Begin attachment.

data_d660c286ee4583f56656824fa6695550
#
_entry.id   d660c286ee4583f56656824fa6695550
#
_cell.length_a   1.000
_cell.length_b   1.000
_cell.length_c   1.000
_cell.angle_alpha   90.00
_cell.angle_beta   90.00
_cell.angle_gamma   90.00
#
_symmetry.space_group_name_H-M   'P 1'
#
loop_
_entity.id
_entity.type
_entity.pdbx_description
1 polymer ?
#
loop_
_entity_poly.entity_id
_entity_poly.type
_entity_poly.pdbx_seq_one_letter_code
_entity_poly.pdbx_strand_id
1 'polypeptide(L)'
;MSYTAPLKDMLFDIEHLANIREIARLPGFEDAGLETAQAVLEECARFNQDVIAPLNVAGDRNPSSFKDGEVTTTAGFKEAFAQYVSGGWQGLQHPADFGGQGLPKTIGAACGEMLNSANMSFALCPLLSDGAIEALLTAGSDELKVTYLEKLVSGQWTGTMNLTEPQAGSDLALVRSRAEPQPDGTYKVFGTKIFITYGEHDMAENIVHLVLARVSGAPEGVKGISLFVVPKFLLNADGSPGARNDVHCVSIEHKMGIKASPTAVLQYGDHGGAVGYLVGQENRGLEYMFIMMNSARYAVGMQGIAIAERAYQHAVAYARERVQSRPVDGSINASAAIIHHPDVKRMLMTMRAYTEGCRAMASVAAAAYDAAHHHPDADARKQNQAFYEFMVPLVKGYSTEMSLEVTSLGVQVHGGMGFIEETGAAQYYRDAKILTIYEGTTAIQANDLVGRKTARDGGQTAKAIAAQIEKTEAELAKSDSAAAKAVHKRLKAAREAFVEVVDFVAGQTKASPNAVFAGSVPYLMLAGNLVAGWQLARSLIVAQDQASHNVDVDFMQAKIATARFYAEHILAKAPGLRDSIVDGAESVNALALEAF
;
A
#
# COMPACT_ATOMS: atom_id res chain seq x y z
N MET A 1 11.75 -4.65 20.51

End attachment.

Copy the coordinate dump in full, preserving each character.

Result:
data_d660c286ee4583f56656824fa6695550
#
_entry.id   d660c286ee4583f56656824fa6695550
#
_cell.length_a   1.000
_cell.length_b   1.000
_cell.length_c   1.000
_cell.angle_alpha   90.00
_cell.angle_beta   90.00
_cell.angle_gamma   90.00
#
_symmetry.space_group_name_H-M   'P 1'
#
loop_
_entity.id
_entity.type
_entity.pdbx_description
1 polymer ?
#
loop_
_entity_poly.entity_id
_entity_poly.type
_entity_poly.pdbx_seq_one_letter_code
_entity_poly.pdbx_strand_id
1 'polypeptide(L)'
;MSYTAPLKDMLFDIEHLANIREIARLPGFEDAGLETAQAVLEECARFNQDVIAPLNVAGDRNPSSFKDGEVTTTAGFKEAFAQYVSGGWQGLQHPADFGGQGLPKTIGAACGEMLNSANMSFALCPLLSDGAIEALLTAGSDELKVTYLEKLVSGQWTGTMNLTEPQAGSDLALVRSRAEPQPDGTYKVFGTKIFITYGEHDMAENIVHLVLARVSGAPEGVKGISLFVVPKFLLNADGSPGARNDVHCVSIEHKMGIKASPTAVLQYGDHGGAVGYLVGQENRGLEYMFIMMNSARYAVGMQGIAIAERAYQHAVAYARERVQSRPVDGSINASAAIIHHPDVKRMLMTMRAYTEGCRAMASVAAAAYDAAHHHPDADARKQNQAFYEFMVPLVKGYSTEMSLEVTSLGVQVHGGMGFIEETGAAQYYRDAKILTIYEGTTAIQANDLVGRKTARDGGQTAKAIAAQIEKTEAELAKSDSAAAKAVHKRLKAAREAFVEVVDFVAGQTKASPNAVFAGSVPYLMLAGNLVAGWQLARSLIVAQDQASHNVDVDFMQAKIATARFYAEHILAKAPGLRDSIVDGAESVNALALEAF
;
A
#
# COMPACT_ATOMS: atom_id res chain seq x y z
N MET A 1 11.75 -4.65 20.51